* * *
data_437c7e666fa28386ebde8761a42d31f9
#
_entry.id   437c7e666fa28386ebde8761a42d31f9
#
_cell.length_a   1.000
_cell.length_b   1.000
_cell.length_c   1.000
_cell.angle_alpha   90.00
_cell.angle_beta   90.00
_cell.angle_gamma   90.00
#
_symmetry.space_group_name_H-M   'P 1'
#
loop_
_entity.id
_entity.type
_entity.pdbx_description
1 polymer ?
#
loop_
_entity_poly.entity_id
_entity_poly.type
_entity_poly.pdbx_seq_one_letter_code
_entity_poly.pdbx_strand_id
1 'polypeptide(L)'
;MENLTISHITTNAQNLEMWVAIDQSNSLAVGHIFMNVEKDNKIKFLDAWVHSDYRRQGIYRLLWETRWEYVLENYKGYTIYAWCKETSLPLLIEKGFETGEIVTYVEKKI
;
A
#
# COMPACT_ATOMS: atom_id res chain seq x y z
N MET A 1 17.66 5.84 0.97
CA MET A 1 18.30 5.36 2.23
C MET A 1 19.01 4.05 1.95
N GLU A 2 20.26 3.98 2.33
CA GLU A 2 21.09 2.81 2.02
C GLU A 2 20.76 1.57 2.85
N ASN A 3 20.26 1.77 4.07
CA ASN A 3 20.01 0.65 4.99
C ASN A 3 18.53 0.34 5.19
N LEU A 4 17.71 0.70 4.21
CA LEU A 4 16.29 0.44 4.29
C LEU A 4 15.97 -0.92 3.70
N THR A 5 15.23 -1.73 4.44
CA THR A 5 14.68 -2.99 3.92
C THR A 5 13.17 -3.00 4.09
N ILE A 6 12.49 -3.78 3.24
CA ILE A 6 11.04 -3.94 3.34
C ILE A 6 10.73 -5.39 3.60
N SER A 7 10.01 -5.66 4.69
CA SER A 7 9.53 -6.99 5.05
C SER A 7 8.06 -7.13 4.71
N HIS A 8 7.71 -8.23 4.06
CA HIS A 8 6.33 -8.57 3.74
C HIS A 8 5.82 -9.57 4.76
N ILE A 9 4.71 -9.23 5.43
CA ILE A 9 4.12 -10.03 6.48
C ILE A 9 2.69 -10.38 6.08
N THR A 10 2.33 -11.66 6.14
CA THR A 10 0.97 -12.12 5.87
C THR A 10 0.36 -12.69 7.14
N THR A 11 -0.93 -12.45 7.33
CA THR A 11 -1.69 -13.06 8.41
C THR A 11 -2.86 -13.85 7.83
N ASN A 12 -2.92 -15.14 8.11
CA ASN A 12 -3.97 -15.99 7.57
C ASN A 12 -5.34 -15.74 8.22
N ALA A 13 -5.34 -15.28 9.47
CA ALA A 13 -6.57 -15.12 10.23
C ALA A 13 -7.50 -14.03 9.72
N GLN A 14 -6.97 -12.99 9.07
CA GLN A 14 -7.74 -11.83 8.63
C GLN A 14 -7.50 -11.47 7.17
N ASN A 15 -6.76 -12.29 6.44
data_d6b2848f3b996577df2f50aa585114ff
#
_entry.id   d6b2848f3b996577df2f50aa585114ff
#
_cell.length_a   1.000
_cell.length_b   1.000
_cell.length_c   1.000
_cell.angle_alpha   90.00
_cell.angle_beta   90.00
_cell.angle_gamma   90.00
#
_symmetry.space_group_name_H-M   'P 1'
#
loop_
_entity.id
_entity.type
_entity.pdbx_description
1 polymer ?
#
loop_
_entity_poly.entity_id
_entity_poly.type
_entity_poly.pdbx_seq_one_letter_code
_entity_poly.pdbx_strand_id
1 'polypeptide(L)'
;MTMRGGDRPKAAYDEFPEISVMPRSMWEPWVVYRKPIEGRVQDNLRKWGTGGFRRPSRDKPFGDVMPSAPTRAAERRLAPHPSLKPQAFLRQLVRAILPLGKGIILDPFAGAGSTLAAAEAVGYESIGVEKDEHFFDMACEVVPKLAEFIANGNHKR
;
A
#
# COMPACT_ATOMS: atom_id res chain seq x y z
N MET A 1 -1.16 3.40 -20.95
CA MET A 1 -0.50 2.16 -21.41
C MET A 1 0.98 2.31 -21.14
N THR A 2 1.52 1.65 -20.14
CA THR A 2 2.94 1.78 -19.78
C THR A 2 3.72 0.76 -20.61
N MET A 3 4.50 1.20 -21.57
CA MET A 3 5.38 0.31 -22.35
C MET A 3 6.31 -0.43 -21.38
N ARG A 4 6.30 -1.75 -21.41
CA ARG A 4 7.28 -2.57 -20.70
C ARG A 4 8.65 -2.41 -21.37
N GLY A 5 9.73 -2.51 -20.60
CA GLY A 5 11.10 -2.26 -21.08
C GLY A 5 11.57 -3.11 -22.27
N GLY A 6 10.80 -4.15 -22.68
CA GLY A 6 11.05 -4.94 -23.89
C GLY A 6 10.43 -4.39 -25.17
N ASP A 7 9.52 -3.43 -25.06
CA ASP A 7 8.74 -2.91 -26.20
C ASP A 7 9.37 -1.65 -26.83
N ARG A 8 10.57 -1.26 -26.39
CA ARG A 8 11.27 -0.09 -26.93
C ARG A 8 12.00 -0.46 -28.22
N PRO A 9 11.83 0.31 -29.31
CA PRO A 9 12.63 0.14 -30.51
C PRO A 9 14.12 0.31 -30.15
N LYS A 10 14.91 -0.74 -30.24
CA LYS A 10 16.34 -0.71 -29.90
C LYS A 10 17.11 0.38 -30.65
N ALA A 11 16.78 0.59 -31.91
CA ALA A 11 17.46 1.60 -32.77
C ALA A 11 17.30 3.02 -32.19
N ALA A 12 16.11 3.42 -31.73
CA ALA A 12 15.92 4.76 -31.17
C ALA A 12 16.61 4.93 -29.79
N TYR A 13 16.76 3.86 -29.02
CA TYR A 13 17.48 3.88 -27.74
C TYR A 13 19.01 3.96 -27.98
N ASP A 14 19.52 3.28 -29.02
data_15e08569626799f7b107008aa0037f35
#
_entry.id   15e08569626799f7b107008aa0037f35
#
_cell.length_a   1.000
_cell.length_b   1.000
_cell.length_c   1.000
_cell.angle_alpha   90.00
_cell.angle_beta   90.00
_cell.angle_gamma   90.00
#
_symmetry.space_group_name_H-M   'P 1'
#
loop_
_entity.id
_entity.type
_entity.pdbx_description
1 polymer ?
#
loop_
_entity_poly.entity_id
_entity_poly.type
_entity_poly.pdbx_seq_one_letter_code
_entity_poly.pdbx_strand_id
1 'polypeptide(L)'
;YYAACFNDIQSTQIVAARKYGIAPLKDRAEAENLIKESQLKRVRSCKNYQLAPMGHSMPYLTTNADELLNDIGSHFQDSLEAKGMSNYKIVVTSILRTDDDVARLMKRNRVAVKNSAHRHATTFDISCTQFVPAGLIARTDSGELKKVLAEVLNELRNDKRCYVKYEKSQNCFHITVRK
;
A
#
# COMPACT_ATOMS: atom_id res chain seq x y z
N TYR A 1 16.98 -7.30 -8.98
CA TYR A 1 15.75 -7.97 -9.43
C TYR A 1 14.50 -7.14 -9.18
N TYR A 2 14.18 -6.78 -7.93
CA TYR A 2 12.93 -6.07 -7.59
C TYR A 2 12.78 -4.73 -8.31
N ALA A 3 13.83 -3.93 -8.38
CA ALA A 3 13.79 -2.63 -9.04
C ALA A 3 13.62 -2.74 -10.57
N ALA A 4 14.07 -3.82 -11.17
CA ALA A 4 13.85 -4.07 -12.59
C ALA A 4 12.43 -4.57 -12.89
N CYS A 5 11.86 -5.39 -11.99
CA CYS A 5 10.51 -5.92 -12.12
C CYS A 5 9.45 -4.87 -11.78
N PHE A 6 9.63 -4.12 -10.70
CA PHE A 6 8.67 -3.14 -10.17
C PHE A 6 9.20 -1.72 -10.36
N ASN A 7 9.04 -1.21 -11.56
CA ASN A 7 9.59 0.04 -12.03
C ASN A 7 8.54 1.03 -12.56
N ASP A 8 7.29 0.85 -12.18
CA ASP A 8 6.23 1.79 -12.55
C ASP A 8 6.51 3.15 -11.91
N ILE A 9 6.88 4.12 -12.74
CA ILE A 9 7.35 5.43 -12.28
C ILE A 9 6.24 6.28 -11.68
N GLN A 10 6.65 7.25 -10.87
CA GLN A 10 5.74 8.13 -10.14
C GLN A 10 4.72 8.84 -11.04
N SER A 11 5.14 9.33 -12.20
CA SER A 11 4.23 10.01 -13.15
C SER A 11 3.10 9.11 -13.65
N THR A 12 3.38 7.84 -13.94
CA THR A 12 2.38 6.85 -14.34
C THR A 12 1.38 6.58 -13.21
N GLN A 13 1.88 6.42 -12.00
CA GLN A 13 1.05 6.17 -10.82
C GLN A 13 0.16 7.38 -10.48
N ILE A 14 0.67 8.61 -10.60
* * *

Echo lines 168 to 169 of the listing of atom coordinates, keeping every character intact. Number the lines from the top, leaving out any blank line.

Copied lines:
1 'polypeptide(L)'
;YYAACFNDIQSTQIVAARKYGIAPLKDRAEAENLIKESQLKRVRSCKNYQLAPMGHSMPYLTTNADELLNDIGSHFQDSLEAKGMSNYKIVVTSILRTDDDVARLMKRNRVAVKNSAHRHATTFDISCTQFVPAGLIARTDSGELKKVLAEVLNELRNDKRCYVKYEKSQNCFHITVRK